Short answer: no
Even with the perfect pair of socks, the wrong shoes will still generate blisters and ruin your life.

Long answer: well maybe
The reverse is also true. You could find the most amazing pair of shoes, yet you end up second guessing them because you’re rocking $3 cotton dress socks from Walmart (no, this isn’t unheard of in the hiking community, I just don’t support it). 

Humans have been wearing socks since the Greeks started wrapping their feet in leather animal skins with matted hair for insulation. The Romans started to sew different fabrics together to make fitted socks. Fast forward to today, the sock industry is booming. There is a sock for every activity, shoe type, toenail size; you get my point. There is an endless list of options and textile combinations. So, without further ado, my sock picks and tips for healthy, happy feet.

The Injinji Trail Midweight Crew and Mini Crew are a blast from the past. Injinji is famous for bringing the toe sock out of the 7th grade time capsule and into the active realm. Before you decide toe socks are creepy and “not for you” let’s start with the technical advantages. First, “total foot utilization.” With your toes separated, they are free to move the way toes are intended to move. If you pair these with some Altra Lone Peak trail-runners, you’ll hit the jackpot for foot freedom without sacrificing any protection. Second, “blister prevention.” There is no skin on skin contact or friction between your toes. This is an enormous advantage in blister prevention. I had one nasty blister under my big toe on the entire AT, and it developed when I decided to hike without my beloved toe socks. Third, “moisture management.” Each toe is cocooned in fancy fabric, meaning there is more sock surface area per toe. With more wicking power, there is less moisture lying in between and around toes. Talk about happy feet.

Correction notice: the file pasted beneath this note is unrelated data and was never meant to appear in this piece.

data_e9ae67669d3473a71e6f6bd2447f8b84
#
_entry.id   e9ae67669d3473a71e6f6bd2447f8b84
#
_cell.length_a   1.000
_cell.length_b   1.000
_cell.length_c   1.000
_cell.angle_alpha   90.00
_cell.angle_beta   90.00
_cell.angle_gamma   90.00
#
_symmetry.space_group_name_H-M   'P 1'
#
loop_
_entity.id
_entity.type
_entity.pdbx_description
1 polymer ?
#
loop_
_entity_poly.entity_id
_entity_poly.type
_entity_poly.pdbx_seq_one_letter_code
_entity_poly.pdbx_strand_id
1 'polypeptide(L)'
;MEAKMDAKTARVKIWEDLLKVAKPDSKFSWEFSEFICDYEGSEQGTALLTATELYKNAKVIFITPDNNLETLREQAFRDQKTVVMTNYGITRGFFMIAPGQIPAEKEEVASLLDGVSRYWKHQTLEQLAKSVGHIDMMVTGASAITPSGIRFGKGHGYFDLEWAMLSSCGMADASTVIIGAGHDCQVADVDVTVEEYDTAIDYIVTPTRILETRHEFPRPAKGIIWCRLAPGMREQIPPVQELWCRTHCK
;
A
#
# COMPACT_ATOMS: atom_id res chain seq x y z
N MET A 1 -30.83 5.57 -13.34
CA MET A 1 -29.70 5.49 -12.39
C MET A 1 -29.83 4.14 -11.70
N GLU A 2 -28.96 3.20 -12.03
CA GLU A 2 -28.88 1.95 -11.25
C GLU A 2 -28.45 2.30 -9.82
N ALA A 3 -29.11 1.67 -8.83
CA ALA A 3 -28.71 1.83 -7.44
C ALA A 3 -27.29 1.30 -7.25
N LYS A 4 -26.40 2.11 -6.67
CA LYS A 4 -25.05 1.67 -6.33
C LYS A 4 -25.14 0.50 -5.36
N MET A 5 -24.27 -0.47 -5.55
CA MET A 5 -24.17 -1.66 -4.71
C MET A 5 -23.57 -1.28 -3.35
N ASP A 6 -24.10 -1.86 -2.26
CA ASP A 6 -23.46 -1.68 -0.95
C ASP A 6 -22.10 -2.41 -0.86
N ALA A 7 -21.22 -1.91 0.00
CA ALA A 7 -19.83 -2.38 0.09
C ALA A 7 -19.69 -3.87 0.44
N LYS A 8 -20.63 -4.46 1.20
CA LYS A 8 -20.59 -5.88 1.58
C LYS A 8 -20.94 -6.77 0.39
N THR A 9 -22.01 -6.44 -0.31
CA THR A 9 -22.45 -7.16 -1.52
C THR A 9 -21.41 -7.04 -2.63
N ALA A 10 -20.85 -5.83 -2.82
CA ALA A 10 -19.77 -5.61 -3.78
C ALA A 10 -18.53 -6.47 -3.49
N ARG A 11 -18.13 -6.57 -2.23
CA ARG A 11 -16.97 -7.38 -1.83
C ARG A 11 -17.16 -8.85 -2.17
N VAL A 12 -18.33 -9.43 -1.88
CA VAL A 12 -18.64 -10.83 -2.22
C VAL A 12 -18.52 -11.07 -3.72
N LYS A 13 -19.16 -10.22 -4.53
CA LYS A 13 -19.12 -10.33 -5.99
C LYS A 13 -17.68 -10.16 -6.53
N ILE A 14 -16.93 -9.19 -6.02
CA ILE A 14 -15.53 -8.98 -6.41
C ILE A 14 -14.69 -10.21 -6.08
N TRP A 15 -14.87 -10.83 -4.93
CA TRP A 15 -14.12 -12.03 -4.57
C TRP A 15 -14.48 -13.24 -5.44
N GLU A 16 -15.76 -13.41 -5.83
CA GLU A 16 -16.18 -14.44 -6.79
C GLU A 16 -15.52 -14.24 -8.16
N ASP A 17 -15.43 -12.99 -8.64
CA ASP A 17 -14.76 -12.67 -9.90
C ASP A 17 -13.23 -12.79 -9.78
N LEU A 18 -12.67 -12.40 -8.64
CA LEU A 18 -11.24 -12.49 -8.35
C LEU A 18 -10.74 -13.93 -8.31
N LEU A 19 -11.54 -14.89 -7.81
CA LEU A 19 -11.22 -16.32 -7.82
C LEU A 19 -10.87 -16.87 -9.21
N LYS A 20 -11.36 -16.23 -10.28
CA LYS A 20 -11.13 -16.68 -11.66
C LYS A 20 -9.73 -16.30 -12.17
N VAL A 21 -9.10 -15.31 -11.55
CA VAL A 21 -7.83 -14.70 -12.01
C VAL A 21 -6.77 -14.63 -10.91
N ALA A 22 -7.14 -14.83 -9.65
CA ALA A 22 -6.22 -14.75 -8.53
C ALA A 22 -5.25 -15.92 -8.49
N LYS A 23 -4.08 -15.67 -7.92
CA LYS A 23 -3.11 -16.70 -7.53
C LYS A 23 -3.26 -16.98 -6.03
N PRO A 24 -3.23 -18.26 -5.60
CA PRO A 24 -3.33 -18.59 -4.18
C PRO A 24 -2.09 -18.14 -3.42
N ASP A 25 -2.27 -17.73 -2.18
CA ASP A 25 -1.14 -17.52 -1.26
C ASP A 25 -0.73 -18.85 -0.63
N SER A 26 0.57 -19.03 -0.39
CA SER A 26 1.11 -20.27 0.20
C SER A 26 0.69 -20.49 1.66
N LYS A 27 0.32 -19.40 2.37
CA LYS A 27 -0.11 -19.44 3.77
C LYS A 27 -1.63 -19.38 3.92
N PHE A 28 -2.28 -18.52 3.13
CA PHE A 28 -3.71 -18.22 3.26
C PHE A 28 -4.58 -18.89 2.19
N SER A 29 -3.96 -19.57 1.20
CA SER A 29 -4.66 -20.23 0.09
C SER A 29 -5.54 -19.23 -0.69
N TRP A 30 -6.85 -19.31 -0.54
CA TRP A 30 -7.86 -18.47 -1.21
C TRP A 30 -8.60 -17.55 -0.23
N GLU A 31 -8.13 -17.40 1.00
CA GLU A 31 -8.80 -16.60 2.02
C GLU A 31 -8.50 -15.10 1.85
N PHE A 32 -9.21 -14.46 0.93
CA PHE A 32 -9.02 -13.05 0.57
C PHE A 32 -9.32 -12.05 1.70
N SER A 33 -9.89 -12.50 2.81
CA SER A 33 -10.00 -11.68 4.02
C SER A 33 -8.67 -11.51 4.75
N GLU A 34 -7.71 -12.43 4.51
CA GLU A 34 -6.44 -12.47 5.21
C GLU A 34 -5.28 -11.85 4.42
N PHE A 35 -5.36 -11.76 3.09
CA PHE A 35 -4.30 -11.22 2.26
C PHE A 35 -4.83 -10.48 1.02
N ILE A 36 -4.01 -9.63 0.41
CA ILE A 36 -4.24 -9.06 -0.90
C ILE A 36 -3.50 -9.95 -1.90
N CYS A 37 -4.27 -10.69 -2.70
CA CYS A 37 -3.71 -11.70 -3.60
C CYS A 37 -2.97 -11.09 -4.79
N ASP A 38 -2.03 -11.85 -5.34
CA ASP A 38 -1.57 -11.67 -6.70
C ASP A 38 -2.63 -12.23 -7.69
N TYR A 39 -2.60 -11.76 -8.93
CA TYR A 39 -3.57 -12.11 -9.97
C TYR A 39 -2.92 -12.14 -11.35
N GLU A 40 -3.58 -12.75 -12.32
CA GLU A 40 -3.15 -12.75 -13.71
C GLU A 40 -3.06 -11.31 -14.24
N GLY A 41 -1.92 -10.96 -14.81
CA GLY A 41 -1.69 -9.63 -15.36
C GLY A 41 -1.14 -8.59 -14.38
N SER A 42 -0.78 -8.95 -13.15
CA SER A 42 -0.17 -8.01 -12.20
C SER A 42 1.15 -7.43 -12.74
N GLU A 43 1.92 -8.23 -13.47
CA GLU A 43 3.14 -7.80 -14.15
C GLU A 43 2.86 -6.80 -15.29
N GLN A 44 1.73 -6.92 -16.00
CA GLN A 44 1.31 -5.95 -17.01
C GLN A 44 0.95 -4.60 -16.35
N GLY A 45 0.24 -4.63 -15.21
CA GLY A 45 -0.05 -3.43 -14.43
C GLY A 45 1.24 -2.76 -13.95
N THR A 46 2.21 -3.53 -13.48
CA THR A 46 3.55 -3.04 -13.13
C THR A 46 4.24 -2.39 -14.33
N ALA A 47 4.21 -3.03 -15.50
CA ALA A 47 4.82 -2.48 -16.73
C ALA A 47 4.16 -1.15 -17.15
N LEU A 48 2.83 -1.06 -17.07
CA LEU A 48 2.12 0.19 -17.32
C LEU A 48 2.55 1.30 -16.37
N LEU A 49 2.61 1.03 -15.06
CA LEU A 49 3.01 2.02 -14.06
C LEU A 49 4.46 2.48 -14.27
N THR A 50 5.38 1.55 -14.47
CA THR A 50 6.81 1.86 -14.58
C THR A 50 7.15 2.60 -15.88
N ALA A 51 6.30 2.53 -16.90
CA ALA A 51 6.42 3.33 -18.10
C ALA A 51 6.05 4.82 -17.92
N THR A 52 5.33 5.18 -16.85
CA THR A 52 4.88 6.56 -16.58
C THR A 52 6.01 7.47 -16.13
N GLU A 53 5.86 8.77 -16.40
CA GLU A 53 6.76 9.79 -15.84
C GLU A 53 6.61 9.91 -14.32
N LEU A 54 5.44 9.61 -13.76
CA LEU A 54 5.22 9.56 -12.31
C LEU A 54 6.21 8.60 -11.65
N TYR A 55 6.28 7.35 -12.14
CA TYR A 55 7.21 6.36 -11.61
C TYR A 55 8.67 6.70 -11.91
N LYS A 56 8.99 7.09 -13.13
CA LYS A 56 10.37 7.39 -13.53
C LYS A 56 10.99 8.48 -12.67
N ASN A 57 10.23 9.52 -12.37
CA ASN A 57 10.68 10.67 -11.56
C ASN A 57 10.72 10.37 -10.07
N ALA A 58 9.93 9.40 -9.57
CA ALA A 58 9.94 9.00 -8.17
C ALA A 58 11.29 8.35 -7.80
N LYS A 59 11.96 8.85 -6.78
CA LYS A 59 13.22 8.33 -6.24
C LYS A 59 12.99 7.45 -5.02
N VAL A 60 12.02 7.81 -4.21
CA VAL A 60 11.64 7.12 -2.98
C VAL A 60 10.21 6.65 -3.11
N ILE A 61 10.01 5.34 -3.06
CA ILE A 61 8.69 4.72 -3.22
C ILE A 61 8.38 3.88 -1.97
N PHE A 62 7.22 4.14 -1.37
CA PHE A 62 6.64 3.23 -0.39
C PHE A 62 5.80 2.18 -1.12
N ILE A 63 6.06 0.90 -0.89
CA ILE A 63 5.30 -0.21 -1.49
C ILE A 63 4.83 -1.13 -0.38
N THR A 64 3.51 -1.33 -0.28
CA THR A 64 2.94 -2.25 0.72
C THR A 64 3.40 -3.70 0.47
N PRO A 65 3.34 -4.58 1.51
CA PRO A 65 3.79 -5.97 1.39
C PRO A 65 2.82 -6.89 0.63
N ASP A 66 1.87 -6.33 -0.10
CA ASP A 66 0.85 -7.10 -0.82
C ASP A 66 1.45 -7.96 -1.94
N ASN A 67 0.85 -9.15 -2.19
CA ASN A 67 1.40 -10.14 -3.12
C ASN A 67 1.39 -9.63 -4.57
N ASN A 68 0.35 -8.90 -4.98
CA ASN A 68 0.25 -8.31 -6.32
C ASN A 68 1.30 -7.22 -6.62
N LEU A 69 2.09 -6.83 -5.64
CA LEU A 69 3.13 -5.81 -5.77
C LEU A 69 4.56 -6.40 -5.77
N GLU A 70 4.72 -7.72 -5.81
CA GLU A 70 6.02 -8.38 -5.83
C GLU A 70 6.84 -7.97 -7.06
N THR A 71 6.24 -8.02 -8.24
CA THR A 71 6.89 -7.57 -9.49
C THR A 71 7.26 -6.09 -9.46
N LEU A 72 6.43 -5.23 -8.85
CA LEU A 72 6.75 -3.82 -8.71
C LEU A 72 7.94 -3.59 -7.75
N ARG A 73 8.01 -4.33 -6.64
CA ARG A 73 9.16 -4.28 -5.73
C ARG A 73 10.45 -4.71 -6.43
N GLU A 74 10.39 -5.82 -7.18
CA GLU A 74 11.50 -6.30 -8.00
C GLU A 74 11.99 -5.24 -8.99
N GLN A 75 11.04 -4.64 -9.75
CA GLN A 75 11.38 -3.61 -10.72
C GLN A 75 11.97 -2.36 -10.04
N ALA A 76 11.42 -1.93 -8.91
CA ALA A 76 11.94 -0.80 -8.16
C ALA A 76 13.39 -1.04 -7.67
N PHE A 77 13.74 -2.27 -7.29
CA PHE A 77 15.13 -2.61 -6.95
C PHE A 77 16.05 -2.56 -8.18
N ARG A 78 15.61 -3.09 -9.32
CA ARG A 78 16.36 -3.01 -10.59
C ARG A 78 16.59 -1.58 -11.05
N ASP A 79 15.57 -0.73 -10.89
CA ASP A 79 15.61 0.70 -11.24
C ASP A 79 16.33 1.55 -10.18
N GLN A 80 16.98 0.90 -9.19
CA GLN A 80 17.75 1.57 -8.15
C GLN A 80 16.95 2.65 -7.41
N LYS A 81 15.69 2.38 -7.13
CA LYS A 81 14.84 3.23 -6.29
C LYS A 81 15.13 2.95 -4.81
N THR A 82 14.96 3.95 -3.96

If you have bunions, BUY THESE SOCKS. My bunions force my toes to occasionally overlap and always rub against one another. Having material to physically block this rubbage has turned my bunions into a complete non-issue when it comes to hiking.

My sock system:
When I first started hiking I heard a lot of good things about wearing sock liners. I used Injinji liners under Darn Tough socks. This was a good way to get used to wearing toe socks. It is a strange feeling at first. Once I found the midweight injinji’s it was nice to be able to simplify my system. I only had to keep track of three pair of socks instead of five. This doesn’t seem that exciting until you lose a $20 sock while doing laundry with other hikers.

Now, I use two pair of Injinji socks for hiking and one pair of Darn Tough socks for sleeping. I rotate the hiking socks, so they have a chance to air out on their day off. It’s also nice to have the extra pair for when you misjudge that log and go sinking into the muddy bog.

Each day, upon arriving at camp, I made sure to “wash” my feet. This meant rinsing them with water or using a baby wipe. It is important to remove the dirt, sweat and grime to reduce agents that will create friction and potentially cause blisters. Then, I would hit them with the Gold Bond foot powder. This dries your feet out and makes them smell much better. I also added a bit of power to each shoe. Be careful not to over-do it. Too much powder will create a cakey mess when you inevitably sweat the following day. Sometimes, I would even take my socks and shoes off at lunch to give them some time to breath. Don’t worry about this seeming unappetizing, you’ll be hungry regardless! Lastly, the moment you feel the slightest hot spot, stop and address it. I think the best solution is a thin coat of Vaseline directly on the hot spot and another coat in the same spot on the outside of the sock. This reduces friction between the both the shoe and sock and the sock and your foot.

Finally, be sure to buy socks with a fun design!

*Note: Injini sells socks with and without merino wool. If worn them both and didn’t develop a preference for one over the other. If you specifically want the wool content, look for NuWool in the product name and fiber content.
                        

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